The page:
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Letter: How Does Cllr Potter Suggest We Reduce Congestion and Improve Air Quality?

Published on: 15 Dec, 2022
Updated on: 15 Dec, 2022

SCC artist’s impression of how the completed scheme would look.

From: Howard Smith

Vice-chair Guildford Labour

Cllr George Potter [Lib Dem, Guildford East] is either naive or fooling himself.

He knows, as well as I do, the vocal minority don’t want a consultation, they want the scheme stopped completely. It simply won’t happen now.

I hope he reflects on the role he played in leading the outrage here and also tells us how he suggests we reduce traffic congestion and improve air quality in Guildford long-term.

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test 3 Responses to Letter: How Does Cllr Potter Suggest We Reduce Congestion and Improve Air Quality?

  1. Ian Macpherson Reply

    December 15, 2022 at 1:08 pm

    It ha been fairly generally accepted that the only long-term solution locally to congestion and air pollution is the “tunnel” concept. I note with interest that Guildford’s MP has now come out in favour, though obtaining funding is another matter.

    And in the long term, the more general use of electric vehicles will also reduce pollution. Meanwhile, the partial closures of London Road will create havoc right across the town, and not just with the more selfish motorists.

    The carers that get me and other clients up in the morning will have to cope with greatly extended travel times, as will the weekly home help that keeps the dust at bay and brings the shopping in. These are essential users, I suggest, and it is not realistic to propose that they should cycle between their various calls, taking their kit with them.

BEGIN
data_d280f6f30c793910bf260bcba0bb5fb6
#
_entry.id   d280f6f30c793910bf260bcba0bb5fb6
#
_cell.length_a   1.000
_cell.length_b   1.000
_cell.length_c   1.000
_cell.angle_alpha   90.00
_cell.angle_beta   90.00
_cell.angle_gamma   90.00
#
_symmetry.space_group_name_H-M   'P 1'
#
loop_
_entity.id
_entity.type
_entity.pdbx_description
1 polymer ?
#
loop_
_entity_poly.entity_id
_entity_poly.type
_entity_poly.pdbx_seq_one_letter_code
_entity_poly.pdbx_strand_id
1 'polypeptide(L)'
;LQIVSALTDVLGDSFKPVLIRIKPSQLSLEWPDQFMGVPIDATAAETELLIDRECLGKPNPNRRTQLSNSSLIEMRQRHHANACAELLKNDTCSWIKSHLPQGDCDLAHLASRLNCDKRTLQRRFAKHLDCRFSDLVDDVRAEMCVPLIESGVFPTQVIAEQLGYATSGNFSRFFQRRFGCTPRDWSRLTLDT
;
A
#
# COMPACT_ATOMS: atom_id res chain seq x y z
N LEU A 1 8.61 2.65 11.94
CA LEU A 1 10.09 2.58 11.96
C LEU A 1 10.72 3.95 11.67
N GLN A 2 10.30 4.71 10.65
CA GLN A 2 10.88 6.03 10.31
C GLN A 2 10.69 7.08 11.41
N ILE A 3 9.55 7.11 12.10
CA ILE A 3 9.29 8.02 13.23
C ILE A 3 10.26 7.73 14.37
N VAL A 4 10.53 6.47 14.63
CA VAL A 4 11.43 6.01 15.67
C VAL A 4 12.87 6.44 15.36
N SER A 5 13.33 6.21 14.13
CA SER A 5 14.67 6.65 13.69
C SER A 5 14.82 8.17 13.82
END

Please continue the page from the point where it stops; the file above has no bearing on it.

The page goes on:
I haven’t been approached in the consultation and I resent this- it is not an outrage that consideration be given to the needs of the Highly Vulnerable.

  2. Jim Allen Reply

    December 15, 2022 at 1:23 pm

    Actually, Cllr Potter does not want it ‘completely stopped. He wants the community to be asked in a polite and reasonable non-confrontable manner complying with statutes and guidance, the design considerations which matches the need of all road users and most of all – he wants a diversion that matches the need of all road users and complies with statute while it is executed.

    Does Mr Howard want an apparently illegal diversion for a scheme to benefit, currently, just 0.7 per cent of road users taking precedence over the other 99.3 per cent?

    Surely that is a flawed argument.

    As for the vocal “minority”, over 800 people as of last night signed the petition on the SCC website, all local councillors expressed concern over various aspects. And as for “clean air”, over the past 30 years, air pollution has in fact reduced; the particulate levels have dropped dramatically, but ironically will be increasing as more electric cars take to the streets due to higher tyre wear and thus more rubber pollutants?

  3. Alan Morris Reply

    December 21, 2022 at 4:31 pm

    I disagree with Jim Allen’s assertion that electric cars will increase the level of particulates due to increased tyre wear.

    It might be true that comparably heavier electric vehicles have the potential to increase the rate of wear of the tread, but it is the case that the battery mass will not be that significant a contribution especially as the energy density of batteries continues to increase.

    Moreover, there is a general reduction in the weight of the electric motor, transmission and control system as compared to a conventional internal combustion engine and its associated equipment. So weight increase will be marginal.

    Some suggest that the enhanced acceleration of EVs may be a cause for increased tyre wear, I would take this with a heavy pinch of salt. Not only are developments in traction control during acceleration ameliorating the threat of tyre wear, these more sophisticated systems are also improving our ability to negotiate low adhesion encountered in snow and icy conditions.

    I would also suggest that even with a marginal increase in vehicle weight, tyre designers will counteract altered handling and wear characteristics by modifying tyre compounds and construction.

    Furthermore, EVs benefit by providing the feature of regenerative braking that lessens the possibility of tyre skidding and reduces the amount of wear of brake discs. As a consequence, the airborne particulates from this source also diminish.

    Taken as a whole it is highly probable that vehicle-derived emissions will continue to decline.

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